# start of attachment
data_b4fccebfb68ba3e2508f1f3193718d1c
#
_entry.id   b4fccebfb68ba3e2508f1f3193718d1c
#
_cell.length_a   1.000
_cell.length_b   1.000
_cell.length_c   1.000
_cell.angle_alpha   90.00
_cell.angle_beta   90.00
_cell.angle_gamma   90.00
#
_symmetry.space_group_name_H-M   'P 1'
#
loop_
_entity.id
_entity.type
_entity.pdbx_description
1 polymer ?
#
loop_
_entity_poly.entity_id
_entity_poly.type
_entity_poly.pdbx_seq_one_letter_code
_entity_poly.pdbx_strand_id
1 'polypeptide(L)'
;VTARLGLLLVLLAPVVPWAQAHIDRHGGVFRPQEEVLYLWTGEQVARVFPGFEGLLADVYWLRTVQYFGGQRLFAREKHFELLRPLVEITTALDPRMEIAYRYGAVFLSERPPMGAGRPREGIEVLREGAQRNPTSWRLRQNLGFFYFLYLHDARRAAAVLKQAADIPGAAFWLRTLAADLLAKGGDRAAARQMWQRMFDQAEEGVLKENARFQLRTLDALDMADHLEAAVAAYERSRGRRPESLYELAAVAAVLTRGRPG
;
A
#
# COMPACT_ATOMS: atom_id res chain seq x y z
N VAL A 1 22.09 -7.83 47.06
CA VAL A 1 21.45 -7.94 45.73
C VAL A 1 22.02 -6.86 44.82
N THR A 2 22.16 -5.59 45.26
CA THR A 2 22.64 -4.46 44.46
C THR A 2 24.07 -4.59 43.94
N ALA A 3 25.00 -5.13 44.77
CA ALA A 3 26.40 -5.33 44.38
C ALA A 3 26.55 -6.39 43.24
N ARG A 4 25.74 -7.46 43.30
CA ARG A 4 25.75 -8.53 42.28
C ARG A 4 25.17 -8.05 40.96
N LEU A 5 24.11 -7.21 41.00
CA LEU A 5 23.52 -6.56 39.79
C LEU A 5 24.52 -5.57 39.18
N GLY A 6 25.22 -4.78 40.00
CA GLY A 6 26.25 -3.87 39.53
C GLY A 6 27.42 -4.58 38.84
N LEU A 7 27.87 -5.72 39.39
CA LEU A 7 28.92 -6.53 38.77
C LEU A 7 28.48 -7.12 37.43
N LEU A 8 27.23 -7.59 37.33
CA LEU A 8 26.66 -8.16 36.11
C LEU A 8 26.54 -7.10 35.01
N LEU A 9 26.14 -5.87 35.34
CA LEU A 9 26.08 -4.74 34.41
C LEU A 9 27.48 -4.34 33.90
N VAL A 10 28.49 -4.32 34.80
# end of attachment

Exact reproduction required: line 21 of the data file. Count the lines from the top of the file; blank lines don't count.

_entity_poly.entity_id